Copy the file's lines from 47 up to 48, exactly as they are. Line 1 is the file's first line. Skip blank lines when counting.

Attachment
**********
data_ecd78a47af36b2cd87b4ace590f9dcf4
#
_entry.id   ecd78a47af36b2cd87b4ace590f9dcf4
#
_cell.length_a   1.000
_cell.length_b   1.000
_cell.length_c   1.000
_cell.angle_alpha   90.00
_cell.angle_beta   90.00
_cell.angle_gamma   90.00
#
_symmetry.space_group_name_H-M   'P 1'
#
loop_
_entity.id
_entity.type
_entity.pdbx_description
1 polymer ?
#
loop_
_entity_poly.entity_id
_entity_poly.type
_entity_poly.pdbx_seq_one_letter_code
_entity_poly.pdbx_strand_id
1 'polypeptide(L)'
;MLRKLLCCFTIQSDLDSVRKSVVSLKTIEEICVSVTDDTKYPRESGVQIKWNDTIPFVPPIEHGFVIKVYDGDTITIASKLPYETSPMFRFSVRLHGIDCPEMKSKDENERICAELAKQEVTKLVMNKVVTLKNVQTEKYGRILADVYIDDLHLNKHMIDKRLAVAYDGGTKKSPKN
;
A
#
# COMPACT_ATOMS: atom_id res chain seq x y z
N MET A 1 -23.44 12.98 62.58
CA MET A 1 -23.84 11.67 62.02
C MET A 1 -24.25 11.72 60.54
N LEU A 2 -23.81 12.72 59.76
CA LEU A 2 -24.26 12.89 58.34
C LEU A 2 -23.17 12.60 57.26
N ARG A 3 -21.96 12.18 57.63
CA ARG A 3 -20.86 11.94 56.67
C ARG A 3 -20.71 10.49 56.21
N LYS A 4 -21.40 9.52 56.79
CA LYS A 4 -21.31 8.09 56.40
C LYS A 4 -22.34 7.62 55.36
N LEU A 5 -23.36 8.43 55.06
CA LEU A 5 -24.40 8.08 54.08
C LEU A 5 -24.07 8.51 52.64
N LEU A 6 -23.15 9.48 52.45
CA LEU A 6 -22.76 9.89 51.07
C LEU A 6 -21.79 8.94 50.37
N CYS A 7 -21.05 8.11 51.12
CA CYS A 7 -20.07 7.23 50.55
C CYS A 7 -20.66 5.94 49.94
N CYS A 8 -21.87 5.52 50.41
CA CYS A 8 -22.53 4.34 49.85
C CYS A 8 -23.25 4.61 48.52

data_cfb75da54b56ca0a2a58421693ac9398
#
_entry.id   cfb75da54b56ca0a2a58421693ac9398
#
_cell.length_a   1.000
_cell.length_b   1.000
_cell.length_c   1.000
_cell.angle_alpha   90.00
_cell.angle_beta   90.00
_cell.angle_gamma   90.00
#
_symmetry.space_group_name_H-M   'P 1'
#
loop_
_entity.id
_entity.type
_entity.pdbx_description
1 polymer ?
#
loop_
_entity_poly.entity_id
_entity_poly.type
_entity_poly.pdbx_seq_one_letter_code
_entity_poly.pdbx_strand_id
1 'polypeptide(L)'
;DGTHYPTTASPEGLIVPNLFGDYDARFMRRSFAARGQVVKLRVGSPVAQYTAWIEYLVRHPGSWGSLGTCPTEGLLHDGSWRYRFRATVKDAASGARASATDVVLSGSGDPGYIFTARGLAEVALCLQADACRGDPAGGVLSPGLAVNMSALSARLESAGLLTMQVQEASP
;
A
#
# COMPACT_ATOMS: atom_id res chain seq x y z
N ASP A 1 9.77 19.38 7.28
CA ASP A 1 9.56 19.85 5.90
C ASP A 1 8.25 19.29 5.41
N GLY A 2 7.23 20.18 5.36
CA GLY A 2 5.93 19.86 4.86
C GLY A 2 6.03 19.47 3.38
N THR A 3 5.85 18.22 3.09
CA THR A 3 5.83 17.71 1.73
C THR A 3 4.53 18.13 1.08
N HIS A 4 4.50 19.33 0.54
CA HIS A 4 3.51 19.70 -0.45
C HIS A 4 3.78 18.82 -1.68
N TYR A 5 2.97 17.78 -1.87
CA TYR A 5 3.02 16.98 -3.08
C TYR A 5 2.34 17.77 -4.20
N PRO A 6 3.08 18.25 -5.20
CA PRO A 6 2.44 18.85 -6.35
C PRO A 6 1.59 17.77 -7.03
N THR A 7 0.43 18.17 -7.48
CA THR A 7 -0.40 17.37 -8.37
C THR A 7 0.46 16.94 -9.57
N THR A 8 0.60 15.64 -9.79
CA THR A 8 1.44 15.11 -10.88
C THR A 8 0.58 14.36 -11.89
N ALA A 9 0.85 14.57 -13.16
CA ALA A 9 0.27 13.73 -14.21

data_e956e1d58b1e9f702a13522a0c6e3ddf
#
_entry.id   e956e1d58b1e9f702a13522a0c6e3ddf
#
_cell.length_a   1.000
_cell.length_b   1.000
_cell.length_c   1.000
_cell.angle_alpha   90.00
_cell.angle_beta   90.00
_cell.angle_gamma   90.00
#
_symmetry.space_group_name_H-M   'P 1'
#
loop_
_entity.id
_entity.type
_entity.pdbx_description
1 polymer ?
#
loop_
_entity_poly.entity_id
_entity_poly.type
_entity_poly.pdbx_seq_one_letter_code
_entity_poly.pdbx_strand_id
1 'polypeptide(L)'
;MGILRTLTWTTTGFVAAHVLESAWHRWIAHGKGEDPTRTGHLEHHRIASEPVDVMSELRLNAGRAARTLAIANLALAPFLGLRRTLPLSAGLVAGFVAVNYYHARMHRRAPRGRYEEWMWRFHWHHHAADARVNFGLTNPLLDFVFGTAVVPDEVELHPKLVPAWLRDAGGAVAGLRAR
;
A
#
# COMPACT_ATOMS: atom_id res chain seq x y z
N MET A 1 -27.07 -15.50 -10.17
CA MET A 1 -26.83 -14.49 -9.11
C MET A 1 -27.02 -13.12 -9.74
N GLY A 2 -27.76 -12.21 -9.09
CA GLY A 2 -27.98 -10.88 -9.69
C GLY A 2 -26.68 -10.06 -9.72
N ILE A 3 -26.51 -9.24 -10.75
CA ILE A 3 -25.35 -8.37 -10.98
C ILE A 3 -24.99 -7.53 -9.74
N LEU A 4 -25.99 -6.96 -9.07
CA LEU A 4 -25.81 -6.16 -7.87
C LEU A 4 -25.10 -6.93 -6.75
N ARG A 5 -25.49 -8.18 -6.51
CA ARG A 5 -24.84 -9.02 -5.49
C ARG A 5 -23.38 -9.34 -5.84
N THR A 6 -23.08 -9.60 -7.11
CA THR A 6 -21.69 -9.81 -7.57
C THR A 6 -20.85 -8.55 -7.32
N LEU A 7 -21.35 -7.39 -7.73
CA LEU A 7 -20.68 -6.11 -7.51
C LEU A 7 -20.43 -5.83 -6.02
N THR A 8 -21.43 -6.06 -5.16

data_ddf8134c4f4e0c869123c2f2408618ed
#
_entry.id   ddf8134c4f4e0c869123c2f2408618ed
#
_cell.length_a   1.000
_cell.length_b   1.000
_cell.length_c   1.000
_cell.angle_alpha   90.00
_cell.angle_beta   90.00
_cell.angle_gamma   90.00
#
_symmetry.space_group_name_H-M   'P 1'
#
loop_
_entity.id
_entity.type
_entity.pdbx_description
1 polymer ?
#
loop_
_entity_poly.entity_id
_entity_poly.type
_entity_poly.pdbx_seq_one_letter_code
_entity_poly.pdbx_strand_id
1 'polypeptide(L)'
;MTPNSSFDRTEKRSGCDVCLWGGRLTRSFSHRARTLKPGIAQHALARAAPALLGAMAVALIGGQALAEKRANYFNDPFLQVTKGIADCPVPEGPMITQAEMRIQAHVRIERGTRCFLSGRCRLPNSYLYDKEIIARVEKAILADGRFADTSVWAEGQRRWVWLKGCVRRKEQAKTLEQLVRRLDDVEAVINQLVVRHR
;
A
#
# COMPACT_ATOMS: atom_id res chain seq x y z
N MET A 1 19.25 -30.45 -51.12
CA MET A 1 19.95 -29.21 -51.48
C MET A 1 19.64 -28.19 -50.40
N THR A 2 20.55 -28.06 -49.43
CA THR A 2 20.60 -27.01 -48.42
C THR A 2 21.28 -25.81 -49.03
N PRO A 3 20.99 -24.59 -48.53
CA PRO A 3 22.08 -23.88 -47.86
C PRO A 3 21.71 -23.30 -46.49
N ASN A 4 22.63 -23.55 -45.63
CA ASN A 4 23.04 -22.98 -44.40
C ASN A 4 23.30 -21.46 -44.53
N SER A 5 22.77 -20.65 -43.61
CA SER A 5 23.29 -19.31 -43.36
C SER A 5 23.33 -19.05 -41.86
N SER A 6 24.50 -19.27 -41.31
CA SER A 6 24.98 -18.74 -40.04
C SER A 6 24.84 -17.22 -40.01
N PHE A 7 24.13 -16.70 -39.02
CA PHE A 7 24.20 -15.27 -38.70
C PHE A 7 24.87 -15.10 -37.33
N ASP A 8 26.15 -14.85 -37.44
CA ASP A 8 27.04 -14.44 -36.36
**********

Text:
CA LEU A 6 -22.76 9.89 51.07
C LEU A 6 -21.79 8.94 50.37